Prediction of residues involved in inhibitor specificity in the dihydrofolate reductase family

Nina Goodey, Katherine Herbert, S. M. Hall, K. C. Bagley

Research output: Contribution to journalArticle

6 Citations (Scopus)

Abstract

Dihydrofolate reductase (DHFR) is of significant recent interest as a target for drugs against parasitic and opportunistic infections. Understanding factors which influence DHFR homolog inhibitor specificity is critical for the design of compounds that selectively target DHFRs from pathogenic organisms over the human homolog. This paper presents a novel approach for predicting residues involved in ligand discrimination in a protein family using DHFR as a model system. In this approach, the relationship between inhibitor specificity and amino acid composition for sets of protein homolog pairs is examined. Similar inhibitor specificity profiles correlate with increased sequence homology at specific alignment positions. Residue positions that exhibit the strongest correlations are predicted as specificity determinants. Correlation analysis requires a quantitative measure of similarity in inhibitor specificity (S lig) for a pair of homologs. To this end, a method of calculating Slig values using KI values for the two homologs against a set of inhibitors as input was developed. Correlation analysis of S lig values to amino acid sequence similarity scores - obtained via multiple sequence alignments - was performed for individual residue alignment positions and sets of residues on 13 DHFRs. Eighteen alignment positions were identified with a strong correlation of Slig to sequence similarity. Of these, three lie in the active site; four are located proximal to the active site, four are clustered together in the adenosine binding domain and five on the βFβG loop. The validity of the method is supported by agreement between experimental findings and current predictions involving active site residues.

Original languageEnglish
Pages (from-to)1870-1879
Number of pages10
JournalBiochimica et Biophysica Acta - Proteins and Proteomics
Volume1814
Issue number12
DOIs
StatePublished - 1 Dec 2011

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Tetrahydrofolate Dehydrogenase
Catalytic Domain
Folic Acid Antagonists
Parasitic Diseases
Sequence Alignment
Opportunistic Infections
Sequence Homology
Amino Acids
Adenosine
Amino Acid Sequence
Proteins
Ligands
Pharmaceutical Preparations
Chemical analysis

Keywords

  • Allosteric interaction
  • Dihydrofolate reductase
  • Drug-target interaction
  • Inhibitor specificity
  • Specificity determinant
  • Target prediction

Cite this

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abstract = "Dihydrofolate reductase (DHFR) is of significant recent interest as a target for drugs against parasitic and opportunistic infections. Understanding factors which influence DHFR homolog inhibitor specificity is critical for the design of compounds that selectively target DHFRs from pathogenic organisms over the human homolog. This paper presents a novel approach for predicting residues involved in ligand discrimination in a protein family using DHFR as a model system. In this approach, the relationship between inhibitor specificity and amino acid composition for sets of protein homolog pairs is examined. Similar inhibitor specificity profiles correlate with increased sequence homology at specific alignment positions. Residue positions that exhibit the strongest correlations are predicted as specificity determinants. Correlation analysis requires a quantitative measure of similarity in inhibitor specificity (S lig) for a pair of homologs. To this end, a method of calculating Slig values using KI values for the two homologs against a set of inhibitors as input was developed. Correlation analysis of S lig values to amino acid sequence similarity scores - obtained via multiple sequence alignments - was performed for individual residue alignment positions and sets of residues on 13 DHFRs. Eighteen alignment positions were identified with a strong correlation of Slig to sequence similarity. Of these, three lie in the active site; four are located proximal to the active site, four are clustered together in the adenosine binding domain and five on the βFβG loop. The validity of the method is supported by agreement between experimental findings and current predictions involving active site residues.",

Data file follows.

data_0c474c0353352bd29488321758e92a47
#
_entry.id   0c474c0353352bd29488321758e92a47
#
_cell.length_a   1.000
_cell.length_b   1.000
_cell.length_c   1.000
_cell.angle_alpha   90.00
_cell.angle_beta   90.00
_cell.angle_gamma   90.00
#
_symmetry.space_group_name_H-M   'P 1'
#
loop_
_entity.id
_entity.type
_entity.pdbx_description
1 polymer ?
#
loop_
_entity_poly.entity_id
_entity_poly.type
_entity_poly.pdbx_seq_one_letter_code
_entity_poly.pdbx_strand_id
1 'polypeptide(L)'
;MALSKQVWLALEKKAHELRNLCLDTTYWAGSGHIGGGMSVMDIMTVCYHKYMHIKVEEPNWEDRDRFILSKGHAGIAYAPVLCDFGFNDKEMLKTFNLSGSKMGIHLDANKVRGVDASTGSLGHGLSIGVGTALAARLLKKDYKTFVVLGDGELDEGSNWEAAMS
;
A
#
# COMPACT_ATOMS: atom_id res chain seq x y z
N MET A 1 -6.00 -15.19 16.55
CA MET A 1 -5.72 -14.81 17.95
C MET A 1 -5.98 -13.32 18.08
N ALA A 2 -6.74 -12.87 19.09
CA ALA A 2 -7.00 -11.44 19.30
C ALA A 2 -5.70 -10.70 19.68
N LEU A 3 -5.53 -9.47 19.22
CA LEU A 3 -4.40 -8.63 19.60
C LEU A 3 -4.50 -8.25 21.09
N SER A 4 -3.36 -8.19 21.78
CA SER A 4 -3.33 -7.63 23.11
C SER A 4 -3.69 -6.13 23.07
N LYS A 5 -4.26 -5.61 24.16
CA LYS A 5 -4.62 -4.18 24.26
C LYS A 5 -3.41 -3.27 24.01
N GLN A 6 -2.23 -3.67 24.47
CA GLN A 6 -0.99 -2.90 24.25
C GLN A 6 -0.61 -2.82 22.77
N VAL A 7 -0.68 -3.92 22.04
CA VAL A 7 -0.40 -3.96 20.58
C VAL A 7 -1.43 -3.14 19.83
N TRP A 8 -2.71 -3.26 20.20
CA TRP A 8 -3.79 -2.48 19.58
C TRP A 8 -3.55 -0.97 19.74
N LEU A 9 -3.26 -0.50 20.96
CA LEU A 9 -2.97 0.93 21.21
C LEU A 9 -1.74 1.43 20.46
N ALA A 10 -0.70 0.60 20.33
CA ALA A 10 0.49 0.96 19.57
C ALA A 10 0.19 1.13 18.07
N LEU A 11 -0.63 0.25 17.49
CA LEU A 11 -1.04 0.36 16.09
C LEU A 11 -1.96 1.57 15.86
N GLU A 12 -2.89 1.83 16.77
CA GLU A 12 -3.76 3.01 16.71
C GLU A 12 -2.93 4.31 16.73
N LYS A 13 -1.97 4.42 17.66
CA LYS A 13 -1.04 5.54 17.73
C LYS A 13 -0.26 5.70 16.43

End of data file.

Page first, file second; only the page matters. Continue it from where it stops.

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Prediction of residues involved in inhibitor specificity in the dihydrofolate reductase family. / Goodey, Nina; Herbert, Katherine; Hall, S. M.; Bagley, K. C.

In: Biochimica et Biophysica Acta - Proteins and Proteomics, Vol. 1814, No. 12, 01.12.2011, p. 1870-1879.

Research output: Contribution to journalArticle

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